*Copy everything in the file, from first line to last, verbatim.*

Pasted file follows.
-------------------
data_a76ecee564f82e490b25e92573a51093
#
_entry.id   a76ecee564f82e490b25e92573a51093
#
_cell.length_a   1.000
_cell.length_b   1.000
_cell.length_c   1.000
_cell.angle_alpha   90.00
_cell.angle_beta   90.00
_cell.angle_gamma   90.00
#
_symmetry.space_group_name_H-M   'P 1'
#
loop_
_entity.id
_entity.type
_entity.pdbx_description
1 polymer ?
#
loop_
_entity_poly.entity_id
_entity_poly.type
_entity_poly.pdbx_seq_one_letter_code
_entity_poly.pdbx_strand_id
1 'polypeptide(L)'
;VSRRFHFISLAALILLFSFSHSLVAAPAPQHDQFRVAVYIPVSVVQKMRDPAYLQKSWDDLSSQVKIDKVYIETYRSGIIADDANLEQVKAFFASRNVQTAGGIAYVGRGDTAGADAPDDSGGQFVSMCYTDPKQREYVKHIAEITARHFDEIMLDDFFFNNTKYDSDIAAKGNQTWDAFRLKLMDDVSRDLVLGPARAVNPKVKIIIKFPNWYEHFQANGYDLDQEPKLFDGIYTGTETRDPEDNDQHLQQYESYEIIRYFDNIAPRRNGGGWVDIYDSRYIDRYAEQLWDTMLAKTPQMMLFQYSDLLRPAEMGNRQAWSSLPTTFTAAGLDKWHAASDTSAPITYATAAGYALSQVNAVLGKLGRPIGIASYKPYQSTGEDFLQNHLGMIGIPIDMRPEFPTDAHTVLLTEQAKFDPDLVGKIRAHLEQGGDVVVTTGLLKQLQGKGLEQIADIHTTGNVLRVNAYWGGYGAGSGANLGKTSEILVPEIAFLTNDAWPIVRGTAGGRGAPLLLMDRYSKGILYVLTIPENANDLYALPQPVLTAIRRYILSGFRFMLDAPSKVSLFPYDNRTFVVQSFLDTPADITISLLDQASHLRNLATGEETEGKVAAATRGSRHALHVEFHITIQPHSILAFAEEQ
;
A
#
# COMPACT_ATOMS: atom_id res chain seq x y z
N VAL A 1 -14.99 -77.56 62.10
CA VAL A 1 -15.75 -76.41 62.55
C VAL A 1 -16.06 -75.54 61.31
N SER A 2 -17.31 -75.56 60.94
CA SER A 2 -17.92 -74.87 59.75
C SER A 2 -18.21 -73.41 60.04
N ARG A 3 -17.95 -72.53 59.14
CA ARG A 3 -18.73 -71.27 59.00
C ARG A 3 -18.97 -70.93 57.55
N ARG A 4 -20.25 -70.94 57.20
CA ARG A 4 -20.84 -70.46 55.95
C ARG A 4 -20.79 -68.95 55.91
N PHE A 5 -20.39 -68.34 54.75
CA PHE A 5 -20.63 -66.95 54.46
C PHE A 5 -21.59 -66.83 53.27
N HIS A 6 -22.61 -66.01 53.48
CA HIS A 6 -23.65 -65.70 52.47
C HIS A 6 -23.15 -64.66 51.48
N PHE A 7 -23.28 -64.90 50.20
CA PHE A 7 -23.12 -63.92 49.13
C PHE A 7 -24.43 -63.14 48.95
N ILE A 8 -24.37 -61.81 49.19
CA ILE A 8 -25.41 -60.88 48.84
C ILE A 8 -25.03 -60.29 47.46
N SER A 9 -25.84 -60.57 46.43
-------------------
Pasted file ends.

data_a76ecee564f82e490b25e92573a51093
#
_entry.id   a76ecee564f82e490b25e92573a51093
#
_cell.length_a   1.000
_cell.length_b   1.000
_cell.length_c   1.000
_cell.angle_alpha   90.00
_cell.angle_beta   90.00
_cell.angle_gamma   90.00
#
_symmetry.space_group_name_H-M   'P 1'
#
loop_
_entity.id
_entity.type
_entity.pdbx_description
1 polymer ?
#
loop_
_entity_poly.entity_id
_entity_poly.type
_entity_poly.pdbx_seq_one_letter_code
_entity_poly.pdbx_strand_id
1 'polypeptide(L)'
;VSRRFHFISLAALILLFSFSHSLVAAPAPQHDQFRVAVYIPVSVVQKMRDPAYLQKSWDDLSSQVKIDKVYIETYRSGIIADDANLEQVKAFFASRNVQTAGGIAYVGRGDTAGADAPDDSGGQFVSMCYTDPKQREYVKHIAEITARHFDEIMLDDFFFNNTKYDSDIAAKGNQTWDAFRLKLMDDVSRDLVLGPARAVNPKVKIIIKFPNWYEHFQANGYDLDQEPKLFDGIYTGTETRDPEDNDQHLQQYESYEIIRYFDNIAPRRNGGGWVDIYDSRYIDRYAEQLWDTMLAKTPQMMLFQYSDLLRPAEMGNRQAWSSLPTTFTAAGLDKWHAASDTSAPITYATAAGYALSQVNAVLGKLGRPIGIASYKPYQSTGEDFLQNHLGMIGIPIDMRPEFPTDAHTVLLTEQAKFDPDLVGKIRAHLEQGGDVVVTTGLLKQLQGKGLEQIADIHTTGNVLRVNAYWGGYGAGSGANLGKTSEILVPEIAFLTNDAWPIVRGTAGGRGAPLLLMDRYSKGILYVLTIPENANDLYALPQPVLTAIRRYILSGFRFMLDAPSKVSLFPYDNRTFVVQSFLDTPADITISLLDQASHLRNLATGEETEGKVAAATRGSRHALHVEFHITIQPHSILAFAEEQ
;
A
#
# COMPACT_ATOMS: atom_id res chain seq x y z
N VAL A 1 -14.99 -77.56 62.10
CA VAL A 1 -15.75 -76.41 62.55
C VAL A 1 -16.06 -75.54 61.31
N SER A 2 -17.31 -75.56 60.94
CA SER A 2 -17.92 -74.87 59.75
C SER A 2 -18.21 -73.41 60.04
N ARG A 3 -17.95 -72.53 59.14
CA ARG A 3 -18.73 -71.27 59.00
C ARG A 3 -18.97 -70.93 57.55
N ARG A 4 -20.25 -70.94 57.20
CA ARG A 4 -20.84 -70.46 55.95
C ARG A 4 -20.79 -68.95 55.91
N PHE A 5 -20.39 -68.34 54.75
CA PHE A 5 -20.63 -66.95 54.46
C PHE A 5 -21.59 -66.83 53.27
N HIS A 6 -22.61 -66.01 53.48
CA HIS A 6 -23.65 -65.70 52.47
C HIS A 6 -23.15 -64.66 51.48
N PHE A 7 -23.28 -64.90 50.20
CA PHE A 7 -23.12 -63.92 49.13
C PHE A 7 -24.43 -63.14 48.95
N ILE A 8 -24.37 -61.81 49.19
CA ILE A 8 -25.41 -60.88 48.84
C ILE A 8 -25.03 -60.29 47.46
N SER A 9 -25.84 -60.57 46.43